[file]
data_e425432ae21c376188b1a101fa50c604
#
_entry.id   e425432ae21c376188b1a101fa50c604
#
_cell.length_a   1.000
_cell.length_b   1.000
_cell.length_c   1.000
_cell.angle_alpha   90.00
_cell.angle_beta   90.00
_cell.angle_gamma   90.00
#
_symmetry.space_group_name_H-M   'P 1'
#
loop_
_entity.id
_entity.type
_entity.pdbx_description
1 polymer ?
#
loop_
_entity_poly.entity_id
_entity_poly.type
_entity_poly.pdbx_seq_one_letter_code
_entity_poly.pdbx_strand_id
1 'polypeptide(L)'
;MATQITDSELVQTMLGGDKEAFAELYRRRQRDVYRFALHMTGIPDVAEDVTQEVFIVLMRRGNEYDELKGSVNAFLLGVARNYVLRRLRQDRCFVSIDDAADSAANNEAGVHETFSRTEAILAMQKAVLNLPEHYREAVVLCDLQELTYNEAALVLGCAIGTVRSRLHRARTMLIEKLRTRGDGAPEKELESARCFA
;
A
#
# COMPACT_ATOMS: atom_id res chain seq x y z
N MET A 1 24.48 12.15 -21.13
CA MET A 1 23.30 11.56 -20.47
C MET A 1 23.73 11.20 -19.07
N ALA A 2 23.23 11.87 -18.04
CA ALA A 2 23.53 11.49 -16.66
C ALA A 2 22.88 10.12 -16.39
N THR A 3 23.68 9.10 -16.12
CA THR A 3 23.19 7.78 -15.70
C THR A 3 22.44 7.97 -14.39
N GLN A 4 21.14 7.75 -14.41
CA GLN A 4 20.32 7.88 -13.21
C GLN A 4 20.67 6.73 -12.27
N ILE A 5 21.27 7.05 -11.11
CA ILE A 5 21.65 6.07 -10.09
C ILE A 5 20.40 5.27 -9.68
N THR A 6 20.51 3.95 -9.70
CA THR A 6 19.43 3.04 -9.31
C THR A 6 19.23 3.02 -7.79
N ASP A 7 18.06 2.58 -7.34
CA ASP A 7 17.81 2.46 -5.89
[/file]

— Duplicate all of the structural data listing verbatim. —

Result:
data_e425432ae21c376188b1a101fa50c604
#
_entry.id   e425432ae21c376188b1a101fa50c604
#
_cell.length_a   1.000
_cell.length_b   1.000
_cell.length_c   1.000
_cell.angle_alpha   90.00
_cell.angle_beta   90.00
_cell.angle_gamma   90.00
#
_symmetry.space_group_name_H-M   'P 1'
#
loop_
_entity.id
_entity.type
_entity.pdbx_description
1 polymer ?
#
loop_
_entity_poly.entity_id
_entity_poly.type
_entity_poly.pdbx_seq_one_letter_code
_entity_poly.pdbx_strand_id
1 'polypeptide(L)'
;MATQITDSELVQTMLGGDKEAFAELYRRRQRDVYRFALHMTGIPDVAEDVTQEVFIVLMRRGNEYDELKGSVNAFLLGVARNYVLRRLRQDRCFVSIDDAADSAANNEAGVHETFSRTEAILAMQKAVLNLPEHYREAVVLCDLQELTYNEAALVLGCAIGTVRSRLHRARTMLIEKLRTRGDGAPEKELESARCFA
;
A
#
# COMPACT_ATOMS: atom_id res chain seq x y z
N MET A 1 24.48 12.15 -21.13
CA MET A 1 23.30 11.56 -20.47
C MET A 1 23.73 11.20 -19.07
N ALA A 2 23.23 11.87 -18.04
CA ALA A 2 23.53 11.49 -16.66
C ALA A 2 22.88 10.12 -16.39
N THR A 3 23.68 9.10 -16.12
CA THR A 3 23.19 7.78 -15.70
C THR A 3 22.44 7.97 -14.39
N GLN A 4 21.14 7.75 -14.41
CA GLN A 4 20.32 7.88 -13.21
C GLN A 4 20.67 6.73 -12.27
N ILE A 5 21.27 7.05 -11.11
CA ILE A 5 21.65 6.07 -10.09
C ILE A 5 20.40 5.27 -9.68
N THR A 6 20.51 3.95 -9.70
CA THR A 6 19.43 3.04 -9.31
C THR A 6 19.23 3.02 -7.79
N ASP A 7 18.06 2.58 -7.34
CA ASP A 7 17.81 2.46 -5.89